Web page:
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Alan.Hart




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PostPosted: Jan 05, 2009 12:21    Post subject: Re: Museums policy  

Embrey’s writings still hold true today; major mineral collections representation is usually excellent, and in general the acquisition of specimens have been made with a view to improve the collection on one or more of the following respects: scientific, including the representation of as many species, varieties, localities, modes of occurrence and association as opportunity and resources permit; and display, covering the visually aesthetic in addition to the preceding considerations. Along with this, these broad categories include both the educational and historical aspects of mineralogy. It used to be the case (and is still popularly supposed) that gifts and donations constituted a major part of our acquisitions. Peter always told me that good relations apart, there is little that we can do to encourage gifts and bequests which are beyond our everyday control – but by personal contacts we can help to ensure that we are ‘not forgotten’ when the occasion arises.

In terms of Museum we are certainly at a cross-roads in collections development. As I used to discuss with Peter 25 years ago (!), Museums (or as he would always like to say ‘institutional collectors’) were the principal customers for fine specimens, which then was no longer the case. Dealers didn’t really need any Museum patronage which, although they sometimes liked to point out fine specimens that they had supplied in the past to major public collections, were increasingly irked by the long time for decisions to be made and even longer time to sometimes get ‘paid’. Today museums can no longer rest on their laurels and expect fine specimens to come their way of right, and with the lack of purchasing power (and increased number of good private collectors), the flow of good specimens has diminished markedly. But of course we have to be able to deal with this and find ways of continuing to develop our collections as best we can.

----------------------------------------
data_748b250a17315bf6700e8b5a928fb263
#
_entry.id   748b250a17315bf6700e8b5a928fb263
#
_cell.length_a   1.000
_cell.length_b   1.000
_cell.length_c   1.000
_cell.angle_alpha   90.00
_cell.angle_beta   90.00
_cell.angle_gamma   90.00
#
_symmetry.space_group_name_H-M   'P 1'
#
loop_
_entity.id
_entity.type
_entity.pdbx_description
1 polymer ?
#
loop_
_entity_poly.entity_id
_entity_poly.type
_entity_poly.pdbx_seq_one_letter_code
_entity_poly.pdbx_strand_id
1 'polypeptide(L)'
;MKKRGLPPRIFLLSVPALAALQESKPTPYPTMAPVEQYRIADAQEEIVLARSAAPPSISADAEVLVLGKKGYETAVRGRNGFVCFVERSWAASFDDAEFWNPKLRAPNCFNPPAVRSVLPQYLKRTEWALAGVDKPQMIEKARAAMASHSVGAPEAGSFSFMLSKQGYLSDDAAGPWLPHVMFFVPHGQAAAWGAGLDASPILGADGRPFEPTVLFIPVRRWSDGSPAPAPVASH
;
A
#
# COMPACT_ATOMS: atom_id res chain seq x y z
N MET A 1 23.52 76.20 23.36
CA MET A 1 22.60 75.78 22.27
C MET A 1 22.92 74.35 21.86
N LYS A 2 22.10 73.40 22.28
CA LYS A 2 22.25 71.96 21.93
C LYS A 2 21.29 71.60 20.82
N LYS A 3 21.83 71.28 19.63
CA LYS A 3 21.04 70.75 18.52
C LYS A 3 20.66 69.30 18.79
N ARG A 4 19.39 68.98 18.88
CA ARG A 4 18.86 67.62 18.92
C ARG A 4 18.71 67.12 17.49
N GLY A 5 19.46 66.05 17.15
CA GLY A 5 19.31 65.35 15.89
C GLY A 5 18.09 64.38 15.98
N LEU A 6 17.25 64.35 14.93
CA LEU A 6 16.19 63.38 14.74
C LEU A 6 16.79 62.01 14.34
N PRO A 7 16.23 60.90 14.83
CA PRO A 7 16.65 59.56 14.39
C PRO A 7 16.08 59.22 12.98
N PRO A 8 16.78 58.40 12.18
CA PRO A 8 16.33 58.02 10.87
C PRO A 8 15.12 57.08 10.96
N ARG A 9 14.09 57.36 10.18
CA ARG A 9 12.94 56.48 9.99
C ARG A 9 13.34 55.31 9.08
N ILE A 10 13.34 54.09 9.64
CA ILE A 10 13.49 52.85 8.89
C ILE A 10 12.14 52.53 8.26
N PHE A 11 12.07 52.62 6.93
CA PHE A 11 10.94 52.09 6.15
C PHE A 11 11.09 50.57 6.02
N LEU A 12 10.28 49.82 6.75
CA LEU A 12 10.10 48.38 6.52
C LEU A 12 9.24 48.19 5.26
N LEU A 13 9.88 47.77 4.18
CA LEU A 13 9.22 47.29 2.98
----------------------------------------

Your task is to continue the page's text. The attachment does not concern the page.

If we look at most Museum collections today, they have been built into what they are by the addition of many whole private collections, where much time and effort has been made by the private collector (often encompassing a lifetimes passion). One of the best ways to ‘fill gaps’ (again another topic in itself!), is to add whole collections, which usually then entailed the process (after donation) of selecting or ‘cherry-picking’ the best for the main collection and adding the lesser specimens to the dungeon of duplicates where they could be utilised to further enhance the collection through exchange. As you can imagine, this would certainly raise the concern of the original collector, possibly seeing what they consider good specimens being used in this fashion rather than their own consideration that the specimens deserve to take pride of place in the ‘Main’ collection. With this in mind, initial policies were developed whereby the collector would sign a ‘transfer of title’, which although acts as official documentation to sign over ownership of the specimens, also specifically states that the Museum has the right to ‘do as it wishes’ to them once in the Museum. I’m sure the wording on these initial documents alone would have come across as somewhat aloof and as what may be a first ‘official’ contact with the Museum, what better way of putting a potential donor off(!).